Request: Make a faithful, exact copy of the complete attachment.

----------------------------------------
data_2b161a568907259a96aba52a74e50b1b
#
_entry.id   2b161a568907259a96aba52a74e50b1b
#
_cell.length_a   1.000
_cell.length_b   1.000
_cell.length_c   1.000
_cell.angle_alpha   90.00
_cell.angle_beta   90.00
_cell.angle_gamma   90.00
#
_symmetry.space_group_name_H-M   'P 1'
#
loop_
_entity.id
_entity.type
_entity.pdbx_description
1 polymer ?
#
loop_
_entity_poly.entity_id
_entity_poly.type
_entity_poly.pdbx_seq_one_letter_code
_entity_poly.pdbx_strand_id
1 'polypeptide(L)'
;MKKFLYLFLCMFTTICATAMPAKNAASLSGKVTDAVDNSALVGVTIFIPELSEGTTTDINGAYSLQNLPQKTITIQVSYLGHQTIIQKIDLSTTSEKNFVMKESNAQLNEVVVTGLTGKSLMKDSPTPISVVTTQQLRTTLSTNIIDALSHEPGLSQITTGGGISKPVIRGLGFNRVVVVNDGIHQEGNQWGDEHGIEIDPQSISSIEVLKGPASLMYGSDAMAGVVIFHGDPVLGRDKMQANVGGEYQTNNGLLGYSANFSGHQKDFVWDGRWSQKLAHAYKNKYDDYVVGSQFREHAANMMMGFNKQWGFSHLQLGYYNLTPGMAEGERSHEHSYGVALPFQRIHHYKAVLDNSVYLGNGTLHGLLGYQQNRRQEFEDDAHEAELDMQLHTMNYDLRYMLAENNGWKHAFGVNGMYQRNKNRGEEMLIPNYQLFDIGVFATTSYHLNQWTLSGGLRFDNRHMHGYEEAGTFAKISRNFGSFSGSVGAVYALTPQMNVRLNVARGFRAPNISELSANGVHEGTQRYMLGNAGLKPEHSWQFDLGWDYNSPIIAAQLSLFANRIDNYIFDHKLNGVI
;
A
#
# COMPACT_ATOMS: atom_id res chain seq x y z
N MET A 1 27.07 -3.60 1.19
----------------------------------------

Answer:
data_2b161a568907259a96aba52a74e50b1b
#
_entry.id   2b161a568907259a96aba52a74e50b1b
#
_cell.length_a   1.000
_cell.length_b   1.000
_cell.length_c   1.000
_cell.angle_alpha   90.00
_cell.angle_beta   90.00
_cell.angle_gamma   90.00
#
_symmetry.space_group_name_H-M   'P 1'
#
loop_
_entity.id
_entity.type
_entity.pdbx_description
1 polymer ?
#
loop_
_entity_poly.entity_id
_entity_poly.type
_entity_poly.pdbx_seq_one_letter_code
_entity_poly.pdbx_strand_id
1 'polypeptide(L)'
;MKKFLYLFLCMFTTICATAMPAKNAASLSGKVTDAVDNSALVGVTIFIPELSEGTTTDINGAYSLQNLPQKTITIQVSYLGHQTIIQKIDLSTTSEKNFVMKESNAQLNEVVVTGLTGKSLMKDSPTPISVVTTQQLRTTLSTNIIDALSHEPGLSQITTGGGISKPVIRGLGFNRVVVVNDGIHQEGNQWGDEHGIEIDPQSISSIEVLKGPASLMYGSDAMAGVVIFHGDPVLGRDKMQANVGGEYQTNNGLLGYSANFSGHQKDFVWDGRWSQKLAHAYKNKYDDYVVGSQFREHAANMMMGFNKQWGFSHLQLGYYNLTPGMAEGERSHEHSYGVALPFQRIHHYKAVLDNSVYLGNGTLHGLLGYQQNRRQEFEDDAHEAELDMQLHTMNYDLRYMLAENNGWKHAFGVNGMYQRNKNRGEEMLIPNYQLFDIGVFATTSYHLNQWTLSGGLRFDNRHMHGYEEAGTFAKISRNFGSFSGSVGAVYALTPQMNVRLNVARGFRAPNISELSANGVHEGTQRYMLGNAGLKPEHSWQFDLGWDYNSPIIAAQLSLFANRIDNYIFDHKLNGVI
;
A
#
# COMPACT_ATOMS: atom_id res chain seq x y z
N MET A 1 27.07 -3.60 1.19